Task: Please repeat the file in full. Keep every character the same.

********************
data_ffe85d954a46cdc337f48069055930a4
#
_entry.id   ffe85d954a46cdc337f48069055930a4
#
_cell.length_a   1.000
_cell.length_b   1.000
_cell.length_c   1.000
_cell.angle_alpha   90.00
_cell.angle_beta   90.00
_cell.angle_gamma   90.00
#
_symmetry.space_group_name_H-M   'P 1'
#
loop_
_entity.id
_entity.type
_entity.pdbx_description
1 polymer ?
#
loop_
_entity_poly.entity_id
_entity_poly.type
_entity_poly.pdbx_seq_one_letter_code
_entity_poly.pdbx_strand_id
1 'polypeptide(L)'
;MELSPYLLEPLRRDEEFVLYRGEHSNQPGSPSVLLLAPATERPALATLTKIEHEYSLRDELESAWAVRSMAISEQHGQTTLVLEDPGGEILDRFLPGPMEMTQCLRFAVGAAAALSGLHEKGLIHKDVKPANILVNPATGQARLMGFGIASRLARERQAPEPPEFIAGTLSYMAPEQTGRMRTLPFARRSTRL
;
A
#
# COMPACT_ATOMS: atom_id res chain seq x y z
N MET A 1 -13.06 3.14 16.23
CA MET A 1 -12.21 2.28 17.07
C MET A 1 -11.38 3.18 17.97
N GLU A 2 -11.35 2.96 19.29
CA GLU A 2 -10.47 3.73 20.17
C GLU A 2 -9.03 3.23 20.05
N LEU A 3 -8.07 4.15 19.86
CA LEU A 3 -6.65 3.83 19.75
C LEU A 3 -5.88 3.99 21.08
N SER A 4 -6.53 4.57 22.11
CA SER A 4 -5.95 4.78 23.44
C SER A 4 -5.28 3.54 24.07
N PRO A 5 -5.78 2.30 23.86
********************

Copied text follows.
data_ffe85d954a46cdc337f48069055930a4
#
_entry.id   ffe85d954a46cdc337f48069055930a4
#
_cell.length_a   1.000
_cell.length_b   1.000
_cell.length_c   1.000
_cell.angle_alpha   90.00
_cell.angle_beta   90.00
_cell.angle_gamma   90.00
#
_symmetry.space_group_name_H-M   'P 1'
#
loop_
_entity.id
_entity.type
_entity.pdbx_description
1 polymer ?
#
loop_
_entity_poly.entity_id
_entity_poly.type
_entity_poly.pdbx_seq_one_letter_code
_entity_poly.pdbx_strand_id
1 'polypeptide(L)'
;MELSPYLLEPLRRDEEFVLYRGEHSNQPGSPSVLLLAPATERPALATLTKIEHEYSLRDELESAWAVRSMAISEQHGQTTLVLEDPGGEILDRFLPGPMEMTQCLRFAVGAAAALSGLHEKGLIHKDVKPANILVNPATGQARLMGFGIASRLARERQAPEPPEFIAGTLSYMAPEQTGRMRTLPFARRSTRL
;
A
#
# COMPACT_ATOMS: atom_id res chain seq x y z
N MET A 1 -13.06 3.14 16.23
CA MET A 1 -12.21 2.28 17.07
C MET A 1 -11.38 3.18 17.97
N GLU A 2 -11.35 2.96 19.29
CA GLU A 2 -10.47 3.73 20.17
C GLU A 2 -9.03 3.23 20.05
N LEU A 3 -8.07 4.15 19.86
CA LEU A 3 -6.65 3.83 19.75
C LEU A 3 -5.88 3.99 21.08
N SER A 4 -6.53 4.57 22.11
CA SER A 4 -5.95 4.78 23.44
C SER A 4 -5.28 3.54 24.07
N PRO A 5 -5.78 2.30 23.86